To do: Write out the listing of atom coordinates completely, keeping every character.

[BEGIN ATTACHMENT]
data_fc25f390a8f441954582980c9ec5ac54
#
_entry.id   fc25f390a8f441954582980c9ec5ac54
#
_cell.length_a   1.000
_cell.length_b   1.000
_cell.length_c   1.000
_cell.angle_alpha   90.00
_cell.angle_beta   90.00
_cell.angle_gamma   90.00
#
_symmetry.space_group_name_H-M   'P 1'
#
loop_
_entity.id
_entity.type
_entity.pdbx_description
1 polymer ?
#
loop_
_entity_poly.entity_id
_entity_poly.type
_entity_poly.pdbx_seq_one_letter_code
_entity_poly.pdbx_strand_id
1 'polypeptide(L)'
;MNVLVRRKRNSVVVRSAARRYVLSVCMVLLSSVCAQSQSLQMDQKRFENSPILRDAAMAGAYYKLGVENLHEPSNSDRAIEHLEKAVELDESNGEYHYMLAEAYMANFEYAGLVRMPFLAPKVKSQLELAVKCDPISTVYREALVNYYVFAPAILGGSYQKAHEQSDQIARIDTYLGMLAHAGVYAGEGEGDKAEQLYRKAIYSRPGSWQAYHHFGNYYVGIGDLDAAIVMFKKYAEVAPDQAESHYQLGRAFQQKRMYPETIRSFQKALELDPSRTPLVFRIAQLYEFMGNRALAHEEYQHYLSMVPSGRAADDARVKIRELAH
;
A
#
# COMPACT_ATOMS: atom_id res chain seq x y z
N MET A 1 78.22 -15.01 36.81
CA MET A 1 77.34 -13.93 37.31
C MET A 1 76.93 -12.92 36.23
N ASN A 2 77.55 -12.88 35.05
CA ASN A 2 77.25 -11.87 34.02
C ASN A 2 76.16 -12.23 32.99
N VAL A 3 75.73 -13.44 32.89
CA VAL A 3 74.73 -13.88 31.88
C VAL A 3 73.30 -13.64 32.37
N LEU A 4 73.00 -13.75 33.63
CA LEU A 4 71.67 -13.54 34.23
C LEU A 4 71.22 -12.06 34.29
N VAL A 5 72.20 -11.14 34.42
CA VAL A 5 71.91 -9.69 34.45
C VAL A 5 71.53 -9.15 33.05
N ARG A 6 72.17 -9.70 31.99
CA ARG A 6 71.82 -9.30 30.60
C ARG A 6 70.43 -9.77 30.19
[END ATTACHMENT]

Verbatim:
data_fc25f390a8f441954582980c9ec5ac54
#
_entry.id   fc25f390a8f441954582980c9ec5ac54
#
_cell.length_a   1.000
_cell.length_b   1.000
_cell.length_c   1.000
_cell.angle_alpha   90.00
_cell.angle_beta   90.00
_cell.angle_gamma   90.00
#
_symmetry.space_group_name_H-M   'P 1'
#
loop_
_entity.id
_entity.type
_entity.pdbx_description
1 polymer ?
#
loop_
_entity_poly.entity_id
_entity_poly.type
_entity_poly.pdbx_seq_one_letter_code
_entity_poly.pdbx_strand_id
1 'polypeptide(L)'
;MNVLVRRKRNSVVVRSAARRYVLSVCMVLLSSVCAQSQSLQMDQKRFENSPILRDAAMAGAYYKLGVENLHEPSNSDRAIEHLEKAVELDESNGEYHYMLAEAYMANFEYAGLVRMPFLAPKVKSQLELAVKCDPISTVYREALVNYYVFAPAILGGSYQKAHEQSDQIARIDTYLGMLAHAGVYAGEGEGDKAEQLYRKAIYSRPGSWQAYHHFGNYYVGIGDLDAAIVMFKKYAEVAPDQAESHYQLGRAFQQKRMYPETIRSFQKALELDPSRTPLVFRIAQLYEFMGNRALAHEEYQHYLSMVPSGRAADDARVKIRELAH
;
A
#
# COMPACT_ATOMS: atom_id res chain seq x y z
N MET A 1 78.22 -15.01 36.81
CA MET A 1 77.34 -13.93 37.31
C MET A 1 76.93 -12.92 36.23
N ASN A 2 77.55 -12.88 35.05
CA ASN A 2 77.25 -11.87 34.02
C ASN A 2 76.16 -12.23 32.99
N VAL A 3 75.73 -13.44 32.89
CA VAL A 3 74.73 -13.88 31.88
C VAL A 3 73.30 -13.64 32.37
N LEU A 4 73.00 -13.75 33.63
CA LEU A 4 71.67 -13.54 34.23
C LEU A 4 71.22 -12.06 34.29
N VAL A 5 72.20 -11.14 34.42
CA VAL A 5 71.91 -9.69 34.45
C VAL A 5 71.53 -9.15 33.05
N ARG A 6 72.17 -9.70 31.99
CA ARG A 6 71.82 -9.30 30.60
C ARG A 6 70.43 -9.77 30.19